Clauser v. Taylor

Annotate this Case
[Civ. No. 12948. Second Dist., Div. Two. April 24, 1941.]

EMMA B. CLAUSER, Respondent, v. GRACE A. TAYLOR, Appellant.

COUNSEL

Clark & Morgan for Appellant.

C. E. Christopher for Respondent.

OPINION

McCOMB, J.

This is an appeal by defendant from a judgment in favor of plaintiff after trial before the court without a jury in an action to rescind a transaction whereby plaintiff purchased certain real property from defendant.

These are the facts so far as material here:

Defendant owned two residential lots in Alhambra, California. These lots, as defendant knew, had been filled with [44 Cal. App. 2d 454] debris in 1928, which, however, had been covered, and the fact that the lots had been filled did not appear from a casual examination of the property. Due to the fact that the lots had been filled, the cost of building on them was materially increased. In 1940 the lots were sold to plaintiff for $2,300. Plaintiff saw the lots but made no inquiry as to whether they were filled or not and neither defendant nor her agent made any representation concerning the lots. Upon discovering the fact that the lots had been filled, plaintiff tendered to defendant a deed to them and endeavored to rescind the transaction.

This is the sole question presented for determination:

When a vendor sells real property, which he knows has been filled and the value of which is materially affected by such filling, without disclosing to the vendee the fact that such property has been filled, and the vendee makes no inquiry relative to whether or not the property has been filled, may the vendee rescind the transaction upon learning the true facts?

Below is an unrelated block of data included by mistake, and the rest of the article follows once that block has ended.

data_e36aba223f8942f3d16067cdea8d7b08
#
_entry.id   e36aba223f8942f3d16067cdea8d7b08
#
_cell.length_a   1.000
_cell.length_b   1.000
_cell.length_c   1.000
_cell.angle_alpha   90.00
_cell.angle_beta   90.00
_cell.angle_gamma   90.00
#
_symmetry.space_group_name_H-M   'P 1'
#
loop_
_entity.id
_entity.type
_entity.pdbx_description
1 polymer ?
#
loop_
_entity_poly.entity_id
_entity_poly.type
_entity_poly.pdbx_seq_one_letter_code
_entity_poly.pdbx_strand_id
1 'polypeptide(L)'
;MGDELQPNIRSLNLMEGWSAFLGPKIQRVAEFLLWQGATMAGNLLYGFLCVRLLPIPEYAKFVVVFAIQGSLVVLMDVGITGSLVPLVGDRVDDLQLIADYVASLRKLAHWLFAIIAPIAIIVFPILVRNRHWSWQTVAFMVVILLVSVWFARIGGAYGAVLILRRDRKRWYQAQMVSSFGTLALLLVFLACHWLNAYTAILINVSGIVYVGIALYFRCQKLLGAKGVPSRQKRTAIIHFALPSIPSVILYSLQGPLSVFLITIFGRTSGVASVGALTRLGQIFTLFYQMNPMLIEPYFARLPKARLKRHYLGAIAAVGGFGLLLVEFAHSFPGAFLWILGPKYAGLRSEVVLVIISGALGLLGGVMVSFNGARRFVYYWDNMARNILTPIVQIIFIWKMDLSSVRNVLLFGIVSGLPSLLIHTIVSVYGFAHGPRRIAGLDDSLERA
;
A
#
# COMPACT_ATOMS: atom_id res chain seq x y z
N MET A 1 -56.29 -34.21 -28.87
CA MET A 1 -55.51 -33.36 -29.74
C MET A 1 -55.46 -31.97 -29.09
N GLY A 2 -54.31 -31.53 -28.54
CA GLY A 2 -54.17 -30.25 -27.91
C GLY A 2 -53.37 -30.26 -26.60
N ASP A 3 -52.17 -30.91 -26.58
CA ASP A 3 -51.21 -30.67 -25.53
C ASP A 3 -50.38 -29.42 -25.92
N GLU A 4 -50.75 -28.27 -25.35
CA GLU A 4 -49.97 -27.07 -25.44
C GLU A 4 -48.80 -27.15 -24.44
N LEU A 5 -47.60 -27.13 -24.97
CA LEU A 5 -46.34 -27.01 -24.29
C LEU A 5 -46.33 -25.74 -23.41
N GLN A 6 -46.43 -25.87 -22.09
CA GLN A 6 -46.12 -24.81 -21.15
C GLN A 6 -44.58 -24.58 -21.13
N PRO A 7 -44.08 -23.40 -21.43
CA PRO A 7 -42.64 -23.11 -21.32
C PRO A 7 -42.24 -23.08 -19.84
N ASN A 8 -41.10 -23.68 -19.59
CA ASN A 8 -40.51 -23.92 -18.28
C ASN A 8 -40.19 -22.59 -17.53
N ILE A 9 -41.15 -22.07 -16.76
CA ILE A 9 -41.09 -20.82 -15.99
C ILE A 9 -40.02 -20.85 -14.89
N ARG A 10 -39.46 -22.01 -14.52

[1] This question must be answered in the affirmative. It is the law that, where material facts are accessible to the vendor only and he knows them not to be within the reach of the diligent attention and observation of the vendee, the vendor is bound to disclose such facts to the vendee, and upon his failure to do so, the vendee may rescind the transaction upon discovering the true state of facts (27 Ruling Case Law (1929) 367, sec. 67; 66 Cor. Jur. (1934) 575, sec. 124; see, also, Conlan v. Sullivan, 110 Cal. 624, 626 [42 P. 1081]; O'Shea v. Morris, 112 Neb. 102 [198 N.W. 866, 867]; Restatement of the Law of Contracts (1932), vol. 2, p. 897, sec. 472, subsec. b.).

Applying the foregoing rule to the facts of the instant case, it is apparent that defendant was aware of the fact that the property which she sold had been filled, which filling materially affected its value. Since this defect was not apparent to the observer, which fact was also known to defendant, she was under a duty to disclose the information to the vendee, and, upon her failure to do so, plaintiff was entitled, upon learning the true state of facts, to rescind the contract.

For the foregoing reasons the judgment is affirmed.

Moore, P. J., and Wood, J., concurred.